Spectrum and ‘fabrication’: How CBI got a sharp 2G rap

In a Facebook post, Finance Minister Arun Jaitley has attacked Sibal directly, and asked, “What about the Ministers who conspired to create a fabricated chargesheet, and a retired Judge who, for the sake of a post-retirement assignment, agreed to lend his offices for the same?”

Written by Subhomoy Bhattacharjee | New Delhi | Updated: October 16, 2015 4:33 am
spectrum allocation, spectrum allocation, 2g spectrum, 2g spectrum allocation case, mobile spectrum allocation case, 2g court, shyamal ghosh, airtel, vodafone, bharti airtel, bharti mittal, uninor, india news, news, latest news The Patil committee report, in February 2011, said what the government wanted it hear: “Since 2001, the internal procedures adopted by Department of Telecom have not been in tune with extant policies and directions of Government”.

It will be some time before the guilty of the 2G scam are convicted. But Thursday’s judgment by the 2G special court has cleared the air on who are not to be held guilty. The background against which the CBI’s now-rejected case against a former Telecom Secretary and three companies was filed:

UPA Narrative
The first of former Telecom Minister Kapil Sibal’s two contributions to the 2G spectrum case was the famous zero-loss hypothesis — his rebuttal of the CAG’s calculation of a Rs 1.76 lakh crore loss to the exchequer. The auditor’s report was tabled in Parliament in 2010, and to deflect the opposition’s attack, Sibal came up with his second contribution.

To build a case that Sibal’s predecessor A Raja had only followed precedent dating back to the NDA’s years in power, the government set up the one-man Justice (retd) Shivraj Patil committee to investigate the “deficiencies in the formulation and implementation of internal procedures by the Department of Telecom in the issuance of 2G licences and allocation of spectrum during the period 2001-2009”.

The broad narrative was this: Contrary to media reports, the benefits of the telecom revolution that had contributed to the India story had not been hurt. And the running theme was that of continuity, rather than a break under the UPA government.

The Fallout
The Patil committee report, in February 2011, said what the government wanted it hear: “Since 2001, the internal procedures adopted by Department of Telecom have not been in tune with extant policies and directions of Government”. There was a specific, damaging criticism: “In deviation with said requirements, the Secretary (Telecom)… on 17.11.2003, approved formulation of procedure of accepting the applications for grant of unified service licences by adopting procedures similar to the procedure adopted for grant of basic service licences.”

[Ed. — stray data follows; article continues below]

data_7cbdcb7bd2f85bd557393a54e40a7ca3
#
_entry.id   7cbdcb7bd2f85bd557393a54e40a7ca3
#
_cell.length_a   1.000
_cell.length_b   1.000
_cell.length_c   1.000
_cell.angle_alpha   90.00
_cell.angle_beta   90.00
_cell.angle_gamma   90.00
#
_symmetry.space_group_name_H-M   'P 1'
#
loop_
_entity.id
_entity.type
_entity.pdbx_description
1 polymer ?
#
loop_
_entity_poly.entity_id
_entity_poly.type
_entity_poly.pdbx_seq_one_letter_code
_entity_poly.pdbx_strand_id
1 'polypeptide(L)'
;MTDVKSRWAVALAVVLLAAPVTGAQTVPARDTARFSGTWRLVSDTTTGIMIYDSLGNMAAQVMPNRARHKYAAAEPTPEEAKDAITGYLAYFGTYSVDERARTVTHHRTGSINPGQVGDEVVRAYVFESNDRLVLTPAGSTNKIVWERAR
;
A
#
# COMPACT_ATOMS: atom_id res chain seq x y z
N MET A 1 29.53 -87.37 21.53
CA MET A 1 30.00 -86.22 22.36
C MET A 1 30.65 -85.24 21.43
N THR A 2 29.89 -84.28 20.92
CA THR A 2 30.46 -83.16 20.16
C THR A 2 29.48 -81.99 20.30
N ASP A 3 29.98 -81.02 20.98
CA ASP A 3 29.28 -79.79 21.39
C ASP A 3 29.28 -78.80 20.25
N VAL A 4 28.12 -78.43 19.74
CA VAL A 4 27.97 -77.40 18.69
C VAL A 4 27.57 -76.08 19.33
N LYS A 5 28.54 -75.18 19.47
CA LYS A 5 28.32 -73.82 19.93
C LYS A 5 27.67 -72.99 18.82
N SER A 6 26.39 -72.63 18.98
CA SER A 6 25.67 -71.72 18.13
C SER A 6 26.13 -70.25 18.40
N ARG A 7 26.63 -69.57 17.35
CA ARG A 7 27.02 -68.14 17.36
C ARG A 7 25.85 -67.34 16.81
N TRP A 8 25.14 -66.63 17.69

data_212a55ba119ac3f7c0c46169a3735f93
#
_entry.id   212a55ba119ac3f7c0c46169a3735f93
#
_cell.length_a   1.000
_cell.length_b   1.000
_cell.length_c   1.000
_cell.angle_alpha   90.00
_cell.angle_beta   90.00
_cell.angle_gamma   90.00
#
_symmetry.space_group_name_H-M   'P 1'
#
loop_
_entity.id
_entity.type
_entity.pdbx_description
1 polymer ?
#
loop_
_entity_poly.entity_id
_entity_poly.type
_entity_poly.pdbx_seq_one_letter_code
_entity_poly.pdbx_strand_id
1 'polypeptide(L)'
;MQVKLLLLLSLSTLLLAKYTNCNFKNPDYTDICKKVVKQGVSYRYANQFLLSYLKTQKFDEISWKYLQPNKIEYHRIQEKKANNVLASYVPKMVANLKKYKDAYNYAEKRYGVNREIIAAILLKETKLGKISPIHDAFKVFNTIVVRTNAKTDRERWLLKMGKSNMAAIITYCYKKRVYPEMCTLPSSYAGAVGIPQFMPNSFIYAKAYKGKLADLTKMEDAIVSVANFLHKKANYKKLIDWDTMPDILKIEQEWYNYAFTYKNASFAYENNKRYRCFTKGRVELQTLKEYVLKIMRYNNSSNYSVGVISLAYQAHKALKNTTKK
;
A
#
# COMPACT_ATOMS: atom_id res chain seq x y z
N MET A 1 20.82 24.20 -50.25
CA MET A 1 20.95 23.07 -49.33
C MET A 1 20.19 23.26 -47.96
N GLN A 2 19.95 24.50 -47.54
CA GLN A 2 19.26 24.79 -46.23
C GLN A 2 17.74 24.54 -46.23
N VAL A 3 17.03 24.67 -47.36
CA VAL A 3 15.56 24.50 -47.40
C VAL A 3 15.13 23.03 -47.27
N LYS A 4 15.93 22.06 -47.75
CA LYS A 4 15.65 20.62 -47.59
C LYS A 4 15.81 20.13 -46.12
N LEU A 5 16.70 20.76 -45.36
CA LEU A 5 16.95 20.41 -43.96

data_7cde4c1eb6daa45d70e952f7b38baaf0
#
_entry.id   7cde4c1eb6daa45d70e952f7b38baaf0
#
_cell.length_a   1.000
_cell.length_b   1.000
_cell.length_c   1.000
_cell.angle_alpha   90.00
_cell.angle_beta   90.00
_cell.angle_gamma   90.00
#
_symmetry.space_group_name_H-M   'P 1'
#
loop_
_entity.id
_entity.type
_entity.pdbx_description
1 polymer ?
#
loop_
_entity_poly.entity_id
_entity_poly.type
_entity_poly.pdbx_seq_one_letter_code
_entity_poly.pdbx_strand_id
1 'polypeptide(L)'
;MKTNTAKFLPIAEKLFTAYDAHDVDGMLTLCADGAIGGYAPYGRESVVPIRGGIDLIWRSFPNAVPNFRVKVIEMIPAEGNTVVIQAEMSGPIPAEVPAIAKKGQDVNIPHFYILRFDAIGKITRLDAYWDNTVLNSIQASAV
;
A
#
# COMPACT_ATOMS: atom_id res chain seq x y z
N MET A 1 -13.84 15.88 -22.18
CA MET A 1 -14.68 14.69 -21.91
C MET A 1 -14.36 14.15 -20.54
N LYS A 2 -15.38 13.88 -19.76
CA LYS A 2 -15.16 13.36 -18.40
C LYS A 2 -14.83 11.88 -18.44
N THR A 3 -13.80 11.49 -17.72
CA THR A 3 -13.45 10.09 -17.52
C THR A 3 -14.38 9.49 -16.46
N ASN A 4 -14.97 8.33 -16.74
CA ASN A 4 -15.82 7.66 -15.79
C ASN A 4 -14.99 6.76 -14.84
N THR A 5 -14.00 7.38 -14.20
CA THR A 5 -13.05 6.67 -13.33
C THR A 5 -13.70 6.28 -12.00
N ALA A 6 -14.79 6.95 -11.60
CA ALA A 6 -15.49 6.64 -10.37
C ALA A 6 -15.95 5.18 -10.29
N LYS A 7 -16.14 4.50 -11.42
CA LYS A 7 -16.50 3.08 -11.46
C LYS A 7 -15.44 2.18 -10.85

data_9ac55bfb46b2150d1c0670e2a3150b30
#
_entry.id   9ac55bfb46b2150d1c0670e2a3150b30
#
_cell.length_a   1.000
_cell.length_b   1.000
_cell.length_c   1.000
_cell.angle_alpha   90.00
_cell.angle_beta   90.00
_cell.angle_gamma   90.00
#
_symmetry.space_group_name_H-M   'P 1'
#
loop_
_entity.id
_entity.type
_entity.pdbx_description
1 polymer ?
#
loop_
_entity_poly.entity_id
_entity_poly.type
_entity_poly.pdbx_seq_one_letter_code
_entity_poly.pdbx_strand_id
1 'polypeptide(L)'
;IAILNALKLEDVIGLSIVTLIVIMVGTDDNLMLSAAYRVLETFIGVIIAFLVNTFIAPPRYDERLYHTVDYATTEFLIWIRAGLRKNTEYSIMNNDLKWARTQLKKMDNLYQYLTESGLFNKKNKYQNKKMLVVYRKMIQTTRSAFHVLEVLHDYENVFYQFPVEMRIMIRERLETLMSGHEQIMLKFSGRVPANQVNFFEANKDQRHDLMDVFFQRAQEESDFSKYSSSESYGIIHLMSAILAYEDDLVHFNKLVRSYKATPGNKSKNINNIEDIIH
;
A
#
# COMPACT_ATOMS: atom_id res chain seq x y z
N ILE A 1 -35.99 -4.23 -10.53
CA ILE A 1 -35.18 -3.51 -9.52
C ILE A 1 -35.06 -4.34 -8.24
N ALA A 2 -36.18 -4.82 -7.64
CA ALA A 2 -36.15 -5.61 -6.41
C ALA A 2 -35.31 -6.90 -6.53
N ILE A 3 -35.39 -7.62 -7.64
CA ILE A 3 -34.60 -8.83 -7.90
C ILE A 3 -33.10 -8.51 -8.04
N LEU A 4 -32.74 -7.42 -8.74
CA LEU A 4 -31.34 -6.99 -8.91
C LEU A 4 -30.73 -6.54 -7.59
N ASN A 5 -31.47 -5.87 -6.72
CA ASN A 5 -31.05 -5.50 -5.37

The Secretary concerned was Shyamal Ghosh, an officer with a sterling record in multiple economic ministries. The committee accused him of favouring some telecom service providers over others, and of allowing companies to get spectrum bundled with licences on a first come, first served basis, whereas the cabinet had approved a multi-stage bidding process or auctions for them. The accusations were eerily similar to those against Raja — bypassing cabinet decisions, and playing favourites.

From there on, it only remained for the Central Bureau of Investigation to build a case detailing the reasons for Ghosh’s alleged dealings with telecom companies Bharti and Vodafone. (In 2003, there was no Vodafone, but two other entities — Hutchison Max and Sterling — which merged into it; the legal liability remained.)

The CBI Case
On January 31, 2002, when Ghosh was Secretary and Pramod Mahajan was Telecom Minister, the two companies were allocated additional spectrum beyond 6.2 Mhz in the prized 900 MW band. CBI said the Minister and Secretary “showed undue haste” in clearing the proposal, bypassing the Member (Finance) in DoT, the Telecom Commission and the Telecom Regulatory Authority of India. It alleged additional spectrum was given with a usage charge of 1% of their adjusted gross revenue instead of 2%. According to the CBI, DoT’s technical committee had recommended giving out additional airwaves beyond 6.2 Mhz only after the operator had reached a subscriber base of 9 lakh, but Ghosh’s department had slashed the requirement to 4 lakh.

By 2012, CBI was already working on the Supreme Court mandated investigation on the allocations made in 2008. Using the same yardstick as the national auditor’s, it argued that the 2002 allotments were mala fide in the light of the success of the 2007 auctions. Using the auction’s estimates, it put the losses under the NDA at Rs 844 crore.

The carrot for the officer, according to the CBI, was the post of USO Fund Administrator. The late Minister had, in May 2002, initiated a note to create the post of Administrator for Ghosh, and sent it to the Prime Minister a day before Ghosh retired as Secretary on May 31. It was approved on the same day, but cleared by the Cabinet Committee on Appointments later.

This case was bundled with the other 2G cases. So, if a valid case was to be made out against Raja, then those against Ghosh and Mahajan would be valid too. In other words, both UPA 2 and NDA governments would have played the same game on the allotment of telecom resources.

What Now?
The court has said the CBI’s argument was “distorted and fabricated”, and “there is no doubt that the chargesheet has been filed for extraneous reasons”. This, and the direction to the agency chief to take action against the “erring officials”, is a severe indictment.

In a Facebook post, Finance Minister Arun Jaitley has attacked Sibal directly, and asked, “What about the Ministers who conspired to create a fabricated chargesheet, and a retired Judge who, for the sake of a post-retirement assignment, agreed to lend his offices for the same?” The political battle is likely to only intensify.

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